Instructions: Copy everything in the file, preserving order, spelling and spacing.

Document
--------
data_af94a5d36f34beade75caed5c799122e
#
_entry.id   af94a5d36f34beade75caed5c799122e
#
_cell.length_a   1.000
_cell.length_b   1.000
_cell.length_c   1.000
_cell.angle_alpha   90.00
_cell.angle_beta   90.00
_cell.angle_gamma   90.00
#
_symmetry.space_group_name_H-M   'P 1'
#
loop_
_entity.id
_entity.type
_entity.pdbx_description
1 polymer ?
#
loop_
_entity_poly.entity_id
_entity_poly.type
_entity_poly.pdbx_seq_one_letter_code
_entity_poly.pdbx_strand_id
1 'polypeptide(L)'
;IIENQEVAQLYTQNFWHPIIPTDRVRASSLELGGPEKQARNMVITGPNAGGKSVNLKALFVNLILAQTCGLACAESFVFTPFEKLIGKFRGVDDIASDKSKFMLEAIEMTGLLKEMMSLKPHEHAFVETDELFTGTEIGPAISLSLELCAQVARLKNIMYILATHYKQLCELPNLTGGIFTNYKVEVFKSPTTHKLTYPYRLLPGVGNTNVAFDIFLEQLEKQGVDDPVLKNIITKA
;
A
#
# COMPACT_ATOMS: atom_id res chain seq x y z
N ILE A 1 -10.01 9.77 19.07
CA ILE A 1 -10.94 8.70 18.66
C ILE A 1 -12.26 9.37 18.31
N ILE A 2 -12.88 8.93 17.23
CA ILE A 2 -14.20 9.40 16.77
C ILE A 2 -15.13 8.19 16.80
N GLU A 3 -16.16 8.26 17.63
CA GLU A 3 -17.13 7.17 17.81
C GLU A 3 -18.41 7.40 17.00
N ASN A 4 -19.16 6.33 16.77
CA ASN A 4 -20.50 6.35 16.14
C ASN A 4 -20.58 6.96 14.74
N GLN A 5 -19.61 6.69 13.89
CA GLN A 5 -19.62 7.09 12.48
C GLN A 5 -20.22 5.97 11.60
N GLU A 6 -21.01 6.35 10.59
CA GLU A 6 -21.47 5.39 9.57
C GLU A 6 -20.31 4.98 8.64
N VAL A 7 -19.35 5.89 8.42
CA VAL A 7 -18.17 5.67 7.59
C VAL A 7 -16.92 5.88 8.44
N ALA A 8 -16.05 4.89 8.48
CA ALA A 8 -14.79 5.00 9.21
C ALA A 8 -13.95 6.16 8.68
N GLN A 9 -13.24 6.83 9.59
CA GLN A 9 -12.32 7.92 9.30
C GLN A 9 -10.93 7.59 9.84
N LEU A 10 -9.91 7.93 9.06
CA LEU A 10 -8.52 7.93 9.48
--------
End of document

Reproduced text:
data_af94a5d36f34beade75caed5c799122e
#
_entry.id   af94a5d36f34beade75caed5c799122e
#
_cell.length_a   1.000
_cell.length_b   1.000
_cell.length_c   1.000
_cell.angle_alpha   90.00
_cell.angle_beta   90.00
_cell.angle_gamma   90.00
#
_symmetry.space_group_name_H-M   'P 1'
#
loop_
_entity.id
_entity.type
_entity.pdbx_description
1 polymer ?
#
loop_
_entity_poly.entity_id
_entity_poly.type
_entity_poly.pdbx_seq_one_letter_code
_entity_poly.pdbx_strand_id
1 'polypeptide(L)'
;IIENQEVAQLYTQNFWHPIIPTDRVRASSLELGGPEKQARNMVITGPNAGGKSVNLKALFVNLILAQTCGLACAESFVFTPFEKLIGKFRGVDDIASDKSKFMLEAIEMTGLLKEMMSLKPHEHAFVETDELFTGTEIGPAISLSLELCAQVARLKNIMYILATHYKQLCELPNLTGGIFTNYKVEVFKSPTTHKLTYPYRLLPGVGNTNVAFDIFLEQLEKQGVDDPVLKNIITKA
;
A
#
# COMPACT_ATOMS: atom_id res chain seq x y z
N ILE A 1 -10.01 9.77 19.07
CA ILE A 1 -10.94 8.70 18.66
C ILE A 1 -12.26 9.37 18.31
N ILE A 2 -12.88 8.93 17.23
CA ILE A 2 -14.20 9.40 16.77
C ILE A 2 -15.13 8.19 16.80
N GLU A 3 -16.16 8.26 17.63
CA GLU A 3 -17.13 7.17 17.81
C GLU A 3 -18.41 7.40 17.00
N ASN A 4 -19.16 6.33 16.77
CA ASN A 4 -20.50 6.35 16.14
C ASN A 4 -20.58 6.96 14.74
N GLN A 5 -19.61 6.69 13.89
CA GLN A 5 -19.62 7.09 12.48
C GLN A 5 -20.22 5.97 11.60
N GLU A 6 -21.01 6.35 10.59
CA GLU A 6 -21.47 5.39 9.57
C GLU A 6 -20.31 4.98 8.64
N VAL A 7 -19.35 5.89 8.42
CA VAL A 7 -18.17 5.67 7.59
C VAL A 7 -16.92 5.88 8.44
N ALA A 8 -16.05 4.89 8.48
CA ALA A 8 -14.79 5.00 9.21
C ALA A 8 -13.95 6.16 8.68
N GLN A 9 -13.24 6.83 9.59
CA GLN A 9 -12.32 7.92 9.30
C GLN A 9 -10.93 7.59 9.84
N LEU A 10 -9.91 7.93 9.06
CA LEU A 10 -8.52 7.93 9.48